The heterogeneous best-worst choice method in market research

Susana Tavares

Caixa Econmica, Montepio Geral

Margarida Cardoso and José G. Dias

ISCTE - Lisbon University Institute


The level of importance that consumers attach to the attributes of a product/service has been pivotal in understanding the purchasing decision process (Louviere et al. 2001). In order to measure the relevance of those attributes, there are two main approaches: the direct and the indirect one. In the direct approach, respondents are asked to state their valuation of a given attribute, usually by grading the attributes on a metric scale (rating scale) or by allocating points to the attributes (e.g. 100 points) (constant sum scale). The direct method (DM), based on rating scales, presents well-known disadvantages (Cohen & Markowitz 2002), namely:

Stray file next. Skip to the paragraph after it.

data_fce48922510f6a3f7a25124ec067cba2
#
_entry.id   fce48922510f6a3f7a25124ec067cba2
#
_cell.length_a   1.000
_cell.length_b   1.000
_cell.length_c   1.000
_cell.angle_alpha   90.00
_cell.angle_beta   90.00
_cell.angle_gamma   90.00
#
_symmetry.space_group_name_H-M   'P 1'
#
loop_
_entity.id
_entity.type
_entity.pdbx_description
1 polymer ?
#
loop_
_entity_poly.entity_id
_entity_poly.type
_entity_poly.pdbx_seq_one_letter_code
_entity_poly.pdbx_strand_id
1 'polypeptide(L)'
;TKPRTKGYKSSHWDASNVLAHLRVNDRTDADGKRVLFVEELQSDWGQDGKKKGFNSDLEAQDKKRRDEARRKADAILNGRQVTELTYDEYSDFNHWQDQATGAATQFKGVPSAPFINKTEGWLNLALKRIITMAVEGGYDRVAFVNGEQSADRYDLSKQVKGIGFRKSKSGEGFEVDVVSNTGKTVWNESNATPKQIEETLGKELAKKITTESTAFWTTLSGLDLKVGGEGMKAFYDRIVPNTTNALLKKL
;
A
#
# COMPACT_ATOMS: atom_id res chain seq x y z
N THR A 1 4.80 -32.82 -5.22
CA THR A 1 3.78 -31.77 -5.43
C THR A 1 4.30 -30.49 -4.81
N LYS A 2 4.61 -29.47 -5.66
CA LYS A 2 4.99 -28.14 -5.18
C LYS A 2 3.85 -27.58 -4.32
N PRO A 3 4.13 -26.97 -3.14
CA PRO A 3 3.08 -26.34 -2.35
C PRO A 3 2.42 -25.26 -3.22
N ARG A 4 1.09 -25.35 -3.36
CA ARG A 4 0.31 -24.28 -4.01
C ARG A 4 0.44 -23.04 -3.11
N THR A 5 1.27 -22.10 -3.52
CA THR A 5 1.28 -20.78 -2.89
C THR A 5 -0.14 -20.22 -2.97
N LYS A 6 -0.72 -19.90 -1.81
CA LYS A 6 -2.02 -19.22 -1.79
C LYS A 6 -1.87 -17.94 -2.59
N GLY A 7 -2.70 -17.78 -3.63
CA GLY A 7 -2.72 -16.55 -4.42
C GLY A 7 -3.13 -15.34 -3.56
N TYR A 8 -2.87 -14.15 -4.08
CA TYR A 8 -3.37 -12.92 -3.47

• rating scales do not provide enough diversity in the patterns of responding, in particular with short-amplitude scales (e.g. a 5-point scale)
  • different respondents tend to prefer different parts of the scale, either providing very homogeneous ratings or, on the contrary, the extreme points to indicate a higher or a lower relevance
  • in multi-country studies, cultural differences are generally observed in scale usage by respondents (Baumgartner & Steenkamp 2001).